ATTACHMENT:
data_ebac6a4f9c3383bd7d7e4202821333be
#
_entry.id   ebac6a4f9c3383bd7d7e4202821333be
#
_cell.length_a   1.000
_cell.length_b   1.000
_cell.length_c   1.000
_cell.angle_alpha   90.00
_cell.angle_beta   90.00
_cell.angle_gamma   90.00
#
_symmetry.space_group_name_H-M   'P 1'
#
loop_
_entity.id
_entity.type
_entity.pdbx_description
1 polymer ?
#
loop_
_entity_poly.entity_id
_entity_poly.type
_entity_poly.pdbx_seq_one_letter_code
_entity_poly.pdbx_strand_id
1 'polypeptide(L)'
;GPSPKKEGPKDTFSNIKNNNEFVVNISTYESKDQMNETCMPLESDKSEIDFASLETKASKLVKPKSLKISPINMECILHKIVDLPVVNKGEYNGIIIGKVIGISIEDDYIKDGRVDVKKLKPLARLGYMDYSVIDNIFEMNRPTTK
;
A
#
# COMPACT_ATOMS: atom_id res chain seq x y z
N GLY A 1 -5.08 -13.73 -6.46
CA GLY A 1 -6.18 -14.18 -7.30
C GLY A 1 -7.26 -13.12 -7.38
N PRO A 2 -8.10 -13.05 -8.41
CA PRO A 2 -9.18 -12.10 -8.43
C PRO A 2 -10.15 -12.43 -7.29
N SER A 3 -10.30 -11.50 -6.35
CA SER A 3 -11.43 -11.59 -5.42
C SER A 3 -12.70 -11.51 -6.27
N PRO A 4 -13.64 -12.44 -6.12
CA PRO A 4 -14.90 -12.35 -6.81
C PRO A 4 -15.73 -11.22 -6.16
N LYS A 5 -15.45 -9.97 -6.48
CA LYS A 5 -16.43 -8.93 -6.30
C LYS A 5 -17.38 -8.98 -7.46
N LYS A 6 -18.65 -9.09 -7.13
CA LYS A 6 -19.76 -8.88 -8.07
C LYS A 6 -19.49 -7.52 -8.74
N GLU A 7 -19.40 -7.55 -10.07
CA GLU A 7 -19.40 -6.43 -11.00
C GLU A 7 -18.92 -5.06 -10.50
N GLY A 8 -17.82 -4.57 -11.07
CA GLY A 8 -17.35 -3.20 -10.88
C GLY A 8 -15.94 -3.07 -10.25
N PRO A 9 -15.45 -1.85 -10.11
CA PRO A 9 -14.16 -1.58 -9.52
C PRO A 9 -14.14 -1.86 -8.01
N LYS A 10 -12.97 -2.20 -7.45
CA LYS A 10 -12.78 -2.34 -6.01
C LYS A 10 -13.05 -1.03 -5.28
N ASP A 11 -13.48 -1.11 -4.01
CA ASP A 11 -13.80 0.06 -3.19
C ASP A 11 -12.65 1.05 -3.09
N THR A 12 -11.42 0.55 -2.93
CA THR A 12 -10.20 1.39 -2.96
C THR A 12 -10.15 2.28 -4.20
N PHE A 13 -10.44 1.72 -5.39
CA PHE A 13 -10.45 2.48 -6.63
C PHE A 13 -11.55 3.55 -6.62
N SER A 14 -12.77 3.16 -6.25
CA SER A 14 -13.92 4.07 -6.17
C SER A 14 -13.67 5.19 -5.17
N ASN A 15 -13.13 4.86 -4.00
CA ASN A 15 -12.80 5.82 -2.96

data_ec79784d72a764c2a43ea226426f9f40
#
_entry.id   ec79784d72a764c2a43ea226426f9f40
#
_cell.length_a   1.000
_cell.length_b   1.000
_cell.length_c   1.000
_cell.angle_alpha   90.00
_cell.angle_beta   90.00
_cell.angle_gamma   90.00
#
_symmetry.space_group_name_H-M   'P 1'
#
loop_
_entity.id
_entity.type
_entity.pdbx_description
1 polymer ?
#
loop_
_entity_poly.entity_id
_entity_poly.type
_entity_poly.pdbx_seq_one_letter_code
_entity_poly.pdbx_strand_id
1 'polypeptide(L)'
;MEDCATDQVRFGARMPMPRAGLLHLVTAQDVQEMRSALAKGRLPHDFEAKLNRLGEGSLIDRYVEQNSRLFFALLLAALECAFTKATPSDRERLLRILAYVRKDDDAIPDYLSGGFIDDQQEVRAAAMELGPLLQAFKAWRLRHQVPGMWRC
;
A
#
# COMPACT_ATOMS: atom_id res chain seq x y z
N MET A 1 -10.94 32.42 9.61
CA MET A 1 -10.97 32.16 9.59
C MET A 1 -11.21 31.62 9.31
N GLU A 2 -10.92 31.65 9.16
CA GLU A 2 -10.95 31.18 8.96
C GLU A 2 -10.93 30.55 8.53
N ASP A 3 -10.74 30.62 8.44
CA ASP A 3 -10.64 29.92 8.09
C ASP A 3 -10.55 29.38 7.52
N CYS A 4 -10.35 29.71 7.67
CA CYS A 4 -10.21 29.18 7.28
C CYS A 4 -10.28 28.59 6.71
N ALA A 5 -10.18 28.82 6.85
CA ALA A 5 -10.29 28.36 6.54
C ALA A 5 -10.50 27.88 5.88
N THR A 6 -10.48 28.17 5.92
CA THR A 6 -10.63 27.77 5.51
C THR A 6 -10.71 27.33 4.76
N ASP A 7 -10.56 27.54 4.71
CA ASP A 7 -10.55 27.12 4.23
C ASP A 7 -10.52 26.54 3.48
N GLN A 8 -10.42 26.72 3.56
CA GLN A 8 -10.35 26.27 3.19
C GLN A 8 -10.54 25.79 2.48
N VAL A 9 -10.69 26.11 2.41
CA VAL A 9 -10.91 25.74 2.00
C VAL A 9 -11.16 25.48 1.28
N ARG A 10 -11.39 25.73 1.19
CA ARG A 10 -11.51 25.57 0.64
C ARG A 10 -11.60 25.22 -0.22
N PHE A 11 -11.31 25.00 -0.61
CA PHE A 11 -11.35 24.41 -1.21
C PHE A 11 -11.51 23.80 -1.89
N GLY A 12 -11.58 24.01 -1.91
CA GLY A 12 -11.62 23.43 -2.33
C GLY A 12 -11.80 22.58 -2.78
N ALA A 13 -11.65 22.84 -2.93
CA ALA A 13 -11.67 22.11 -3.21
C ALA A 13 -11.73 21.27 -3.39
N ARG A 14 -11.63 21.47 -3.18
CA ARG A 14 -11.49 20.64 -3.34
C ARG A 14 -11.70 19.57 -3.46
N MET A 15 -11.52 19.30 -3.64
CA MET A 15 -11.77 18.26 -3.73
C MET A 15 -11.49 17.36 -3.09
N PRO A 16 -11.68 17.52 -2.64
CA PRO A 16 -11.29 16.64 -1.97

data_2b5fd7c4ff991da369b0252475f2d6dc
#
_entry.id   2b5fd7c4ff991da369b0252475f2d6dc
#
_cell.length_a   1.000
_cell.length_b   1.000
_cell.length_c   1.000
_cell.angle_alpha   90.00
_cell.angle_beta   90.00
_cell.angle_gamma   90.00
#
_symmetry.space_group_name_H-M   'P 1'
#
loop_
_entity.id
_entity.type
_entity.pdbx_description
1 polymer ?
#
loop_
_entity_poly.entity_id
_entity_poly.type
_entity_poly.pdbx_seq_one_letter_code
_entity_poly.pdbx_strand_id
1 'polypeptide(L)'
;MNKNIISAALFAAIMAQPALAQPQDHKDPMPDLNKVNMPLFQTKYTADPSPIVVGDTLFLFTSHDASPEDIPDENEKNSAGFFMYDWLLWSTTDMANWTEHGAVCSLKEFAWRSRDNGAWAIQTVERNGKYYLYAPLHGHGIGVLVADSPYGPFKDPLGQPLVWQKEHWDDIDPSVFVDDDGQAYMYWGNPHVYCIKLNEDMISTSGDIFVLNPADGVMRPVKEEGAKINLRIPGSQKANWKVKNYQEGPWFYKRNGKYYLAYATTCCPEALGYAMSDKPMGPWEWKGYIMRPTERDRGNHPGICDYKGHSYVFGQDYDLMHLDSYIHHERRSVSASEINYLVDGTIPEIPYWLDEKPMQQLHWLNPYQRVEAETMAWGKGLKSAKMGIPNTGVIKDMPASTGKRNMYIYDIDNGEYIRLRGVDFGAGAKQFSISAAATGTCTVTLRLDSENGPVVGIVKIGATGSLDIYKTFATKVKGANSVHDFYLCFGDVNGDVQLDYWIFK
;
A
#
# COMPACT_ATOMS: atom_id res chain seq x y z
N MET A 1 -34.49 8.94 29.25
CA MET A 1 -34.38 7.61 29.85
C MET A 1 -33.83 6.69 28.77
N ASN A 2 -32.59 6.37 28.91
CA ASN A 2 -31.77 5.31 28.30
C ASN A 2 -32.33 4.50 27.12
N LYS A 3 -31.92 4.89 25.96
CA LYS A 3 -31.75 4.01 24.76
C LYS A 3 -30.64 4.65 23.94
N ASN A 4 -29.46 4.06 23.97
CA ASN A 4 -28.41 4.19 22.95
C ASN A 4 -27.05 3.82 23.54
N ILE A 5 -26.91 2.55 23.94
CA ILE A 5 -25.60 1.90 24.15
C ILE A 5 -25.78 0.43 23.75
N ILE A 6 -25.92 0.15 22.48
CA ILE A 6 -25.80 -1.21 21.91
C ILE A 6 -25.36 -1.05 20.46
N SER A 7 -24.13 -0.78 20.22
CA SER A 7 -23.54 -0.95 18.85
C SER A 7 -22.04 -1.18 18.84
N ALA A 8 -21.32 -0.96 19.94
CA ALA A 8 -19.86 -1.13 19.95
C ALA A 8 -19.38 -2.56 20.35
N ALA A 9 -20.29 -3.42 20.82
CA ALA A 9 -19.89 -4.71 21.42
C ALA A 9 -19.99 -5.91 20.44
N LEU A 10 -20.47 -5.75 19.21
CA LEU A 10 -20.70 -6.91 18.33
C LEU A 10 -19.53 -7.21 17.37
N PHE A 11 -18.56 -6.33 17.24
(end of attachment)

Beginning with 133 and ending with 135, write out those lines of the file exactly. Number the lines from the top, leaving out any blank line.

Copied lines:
CA ARG A 10 -11.51 25.57 0.64
C ARG A 10 -11.60 25.22 -0.22
N PHE A 11 -11.31 25.00 -0.61